The digital revolution has cast a significant shadow over traditional channels of media consumption, like print. But in recent years, print has returned as a viable method of marketing due to its inherently engaging format and ability to stand out in the mind of the consumer.

Now, more than ever, print can be used as a way to develop brand recognition. Many companies are choosing to run the majority of their marketing campaigns online, and thus fading into the perpetual stream of information. Marketers who aim to separate themselves from the pack might be well-served to implement some print solutions in order to create a more compelling dialogue with consumers. 

Old school marketing is back – not that it ever went anywhere
Michelle Ames of the Rochester Democrat & Chronicle wrote that "vintage" marketing is returning to prevalence due to its ability to distinguish an organization from its competitors. Since consumers are inundated by ads and too-good-to-be-true offers online every day, a professional-looking postcard, brochure or business card can offer a more reputable feel to the audience, Ames reported. The author also pointed to websites such as Airbnb which have achieved massive success operating exclusively online and are now distributing print materials to serve as components in a comprehensive marketing approach. 

Take advantage of the absence of oversaturation
Business 2 Community contributor Aaron Agius argued that print marketing is hardly falling behind. He even went as far as to characterize the medium as thriving, pointing to its frequent evolution and detachment from the overcrowded online marketing sphere. 

Agius referenced a study by HubSpot, which found that direct mail marketing is still highly effective. Research showed that the response rate for the format is 24 percent, while ROI averages about $27 per dollar spent. Agius admitted that these figures are not as lucrative as email marketing, but this is likely due to the fact that email inherently has a significantly wider reach than direct mail. Many recipients of an email may be likely to either hit the spam button or simply trash the message without even opening it, whereas with a print advertisement, the consumer must at least pick it up and look at it before disposing of it. Agius recommended adding a degree of value to a direct mailing to entice responses – such as a coupon, promotion or even a rebate.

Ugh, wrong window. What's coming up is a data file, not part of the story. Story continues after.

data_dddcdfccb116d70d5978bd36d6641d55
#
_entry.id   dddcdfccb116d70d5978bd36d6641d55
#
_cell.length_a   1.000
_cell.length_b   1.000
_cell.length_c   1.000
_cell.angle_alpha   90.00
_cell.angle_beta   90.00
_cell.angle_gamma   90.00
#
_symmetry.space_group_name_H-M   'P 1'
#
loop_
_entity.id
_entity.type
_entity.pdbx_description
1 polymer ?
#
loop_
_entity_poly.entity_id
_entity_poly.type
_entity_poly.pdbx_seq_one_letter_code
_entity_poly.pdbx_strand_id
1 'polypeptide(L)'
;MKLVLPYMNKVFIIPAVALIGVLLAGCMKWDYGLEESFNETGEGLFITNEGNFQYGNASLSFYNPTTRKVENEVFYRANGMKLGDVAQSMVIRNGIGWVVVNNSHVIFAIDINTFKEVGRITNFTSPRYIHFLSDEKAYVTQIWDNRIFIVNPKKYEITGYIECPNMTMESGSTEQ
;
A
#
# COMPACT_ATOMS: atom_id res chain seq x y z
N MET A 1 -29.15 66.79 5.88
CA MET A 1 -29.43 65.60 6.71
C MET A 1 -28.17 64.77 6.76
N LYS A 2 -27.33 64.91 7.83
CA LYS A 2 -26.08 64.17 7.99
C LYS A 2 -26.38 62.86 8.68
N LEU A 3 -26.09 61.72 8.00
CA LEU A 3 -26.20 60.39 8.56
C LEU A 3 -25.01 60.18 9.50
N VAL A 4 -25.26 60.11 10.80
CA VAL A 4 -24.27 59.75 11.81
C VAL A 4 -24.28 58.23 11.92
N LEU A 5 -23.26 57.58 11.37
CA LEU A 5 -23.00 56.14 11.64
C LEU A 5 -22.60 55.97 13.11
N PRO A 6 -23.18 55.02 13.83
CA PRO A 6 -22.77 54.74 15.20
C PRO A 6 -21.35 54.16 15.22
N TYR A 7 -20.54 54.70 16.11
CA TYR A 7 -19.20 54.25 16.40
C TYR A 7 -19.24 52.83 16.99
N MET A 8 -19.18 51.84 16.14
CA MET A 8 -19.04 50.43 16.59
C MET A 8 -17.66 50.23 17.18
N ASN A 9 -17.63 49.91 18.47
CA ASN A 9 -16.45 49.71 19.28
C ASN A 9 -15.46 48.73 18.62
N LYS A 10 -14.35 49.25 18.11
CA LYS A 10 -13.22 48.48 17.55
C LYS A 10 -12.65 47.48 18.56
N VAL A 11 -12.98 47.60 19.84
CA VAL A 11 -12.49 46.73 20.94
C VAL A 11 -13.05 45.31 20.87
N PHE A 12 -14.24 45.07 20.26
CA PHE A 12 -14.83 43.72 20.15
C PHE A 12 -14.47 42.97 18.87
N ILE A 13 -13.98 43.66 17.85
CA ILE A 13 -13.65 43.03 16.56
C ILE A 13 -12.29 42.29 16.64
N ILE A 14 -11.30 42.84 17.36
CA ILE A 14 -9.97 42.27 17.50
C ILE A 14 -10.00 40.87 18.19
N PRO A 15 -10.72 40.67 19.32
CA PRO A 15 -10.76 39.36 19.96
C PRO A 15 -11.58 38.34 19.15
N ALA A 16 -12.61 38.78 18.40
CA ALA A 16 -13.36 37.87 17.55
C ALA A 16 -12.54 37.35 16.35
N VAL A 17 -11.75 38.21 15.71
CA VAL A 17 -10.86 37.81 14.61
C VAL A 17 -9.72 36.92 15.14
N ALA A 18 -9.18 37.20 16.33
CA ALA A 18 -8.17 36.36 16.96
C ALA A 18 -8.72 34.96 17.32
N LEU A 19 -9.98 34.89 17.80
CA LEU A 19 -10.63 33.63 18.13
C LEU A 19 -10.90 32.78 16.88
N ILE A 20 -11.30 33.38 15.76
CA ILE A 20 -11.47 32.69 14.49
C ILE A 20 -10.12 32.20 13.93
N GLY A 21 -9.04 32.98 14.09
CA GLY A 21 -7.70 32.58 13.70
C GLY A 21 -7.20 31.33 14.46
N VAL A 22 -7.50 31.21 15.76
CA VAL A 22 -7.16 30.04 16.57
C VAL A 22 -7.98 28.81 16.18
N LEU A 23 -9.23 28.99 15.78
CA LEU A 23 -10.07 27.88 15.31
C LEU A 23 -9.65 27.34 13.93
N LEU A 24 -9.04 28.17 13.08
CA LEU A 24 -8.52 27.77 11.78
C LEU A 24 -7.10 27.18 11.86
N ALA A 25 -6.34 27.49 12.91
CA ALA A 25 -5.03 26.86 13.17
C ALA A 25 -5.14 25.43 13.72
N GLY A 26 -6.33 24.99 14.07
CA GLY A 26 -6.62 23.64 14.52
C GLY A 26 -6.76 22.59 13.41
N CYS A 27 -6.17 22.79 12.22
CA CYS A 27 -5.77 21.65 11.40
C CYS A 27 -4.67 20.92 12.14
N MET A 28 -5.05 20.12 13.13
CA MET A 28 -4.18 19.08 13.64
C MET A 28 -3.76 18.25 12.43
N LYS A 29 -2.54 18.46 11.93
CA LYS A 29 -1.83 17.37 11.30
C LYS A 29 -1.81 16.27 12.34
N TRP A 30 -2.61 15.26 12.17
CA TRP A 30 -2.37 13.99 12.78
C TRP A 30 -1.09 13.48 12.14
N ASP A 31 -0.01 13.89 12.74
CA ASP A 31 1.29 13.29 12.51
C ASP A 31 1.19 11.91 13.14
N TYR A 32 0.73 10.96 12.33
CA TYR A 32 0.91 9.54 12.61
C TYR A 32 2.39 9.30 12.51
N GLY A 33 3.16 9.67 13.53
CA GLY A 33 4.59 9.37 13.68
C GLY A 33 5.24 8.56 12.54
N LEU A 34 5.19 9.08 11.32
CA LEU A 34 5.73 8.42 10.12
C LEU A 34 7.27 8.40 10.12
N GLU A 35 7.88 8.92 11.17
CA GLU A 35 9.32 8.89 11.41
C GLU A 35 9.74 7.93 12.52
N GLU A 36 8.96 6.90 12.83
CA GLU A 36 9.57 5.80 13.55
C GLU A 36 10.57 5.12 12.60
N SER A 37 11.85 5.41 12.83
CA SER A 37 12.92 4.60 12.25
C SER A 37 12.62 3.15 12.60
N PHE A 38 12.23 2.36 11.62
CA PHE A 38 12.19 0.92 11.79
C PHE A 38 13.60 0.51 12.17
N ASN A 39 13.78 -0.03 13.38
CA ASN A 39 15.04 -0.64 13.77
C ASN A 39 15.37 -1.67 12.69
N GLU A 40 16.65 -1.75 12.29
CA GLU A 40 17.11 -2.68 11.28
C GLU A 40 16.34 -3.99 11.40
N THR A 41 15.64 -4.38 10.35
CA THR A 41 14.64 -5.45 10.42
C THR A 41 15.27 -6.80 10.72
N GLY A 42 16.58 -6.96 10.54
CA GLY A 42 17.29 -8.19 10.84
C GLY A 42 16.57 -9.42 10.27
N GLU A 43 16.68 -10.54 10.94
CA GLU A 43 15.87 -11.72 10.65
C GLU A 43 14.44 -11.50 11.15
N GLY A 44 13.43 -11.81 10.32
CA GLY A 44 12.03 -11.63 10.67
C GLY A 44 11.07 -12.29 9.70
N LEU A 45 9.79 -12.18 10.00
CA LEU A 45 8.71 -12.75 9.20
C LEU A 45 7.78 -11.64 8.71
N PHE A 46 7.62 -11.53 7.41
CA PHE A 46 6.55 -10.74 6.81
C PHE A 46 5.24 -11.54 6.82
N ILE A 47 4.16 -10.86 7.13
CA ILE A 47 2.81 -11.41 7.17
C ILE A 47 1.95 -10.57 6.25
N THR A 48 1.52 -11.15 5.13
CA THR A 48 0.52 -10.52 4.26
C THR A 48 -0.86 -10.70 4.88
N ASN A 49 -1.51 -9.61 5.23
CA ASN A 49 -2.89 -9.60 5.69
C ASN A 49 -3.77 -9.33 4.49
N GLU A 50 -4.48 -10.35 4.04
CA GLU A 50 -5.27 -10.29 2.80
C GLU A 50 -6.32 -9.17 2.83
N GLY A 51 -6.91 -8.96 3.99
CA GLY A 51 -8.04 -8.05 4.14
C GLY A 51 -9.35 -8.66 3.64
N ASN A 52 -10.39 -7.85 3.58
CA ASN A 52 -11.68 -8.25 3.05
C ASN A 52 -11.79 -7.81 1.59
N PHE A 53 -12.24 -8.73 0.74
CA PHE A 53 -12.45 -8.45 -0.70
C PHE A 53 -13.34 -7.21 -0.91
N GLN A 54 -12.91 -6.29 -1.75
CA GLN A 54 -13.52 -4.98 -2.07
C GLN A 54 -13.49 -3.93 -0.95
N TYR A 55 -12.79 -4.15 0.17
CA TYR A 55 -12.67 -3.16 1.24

The author also advised producing a periodically distributed newsletter in an attempt to build long-term, recurring relationships with clients. He warned that time-sensitive news is not appropriate in this setting, however, since the audience can turn to the Web for timely information. Agius suggested producing high-quality, rich and deep content that is relevant to the industry, but not limited to any particular period of time. Writing in a conversational tone is also important, he said. This can make the company seem more amicable and relatable.

QR codes are vital in 2015 – Agius said these convenient launching pads can drive traffic to websites or social media, helping to contribute to the organization's online presence. When using a QR code, marketers should look to create compelling content that instills a desire for further information in readers, leading them to willingly scan the code and access the company's online offerings. 

Print marketing is evolving to be consistent with the demands of the contemporary consumer, and as such it is hardly on its deathbed. Rather, it appears as though print is returning to the forefront of the marketing sector, as businesses are beginning to realize its vast potential in terms of offering engaging and appealing content to consumers.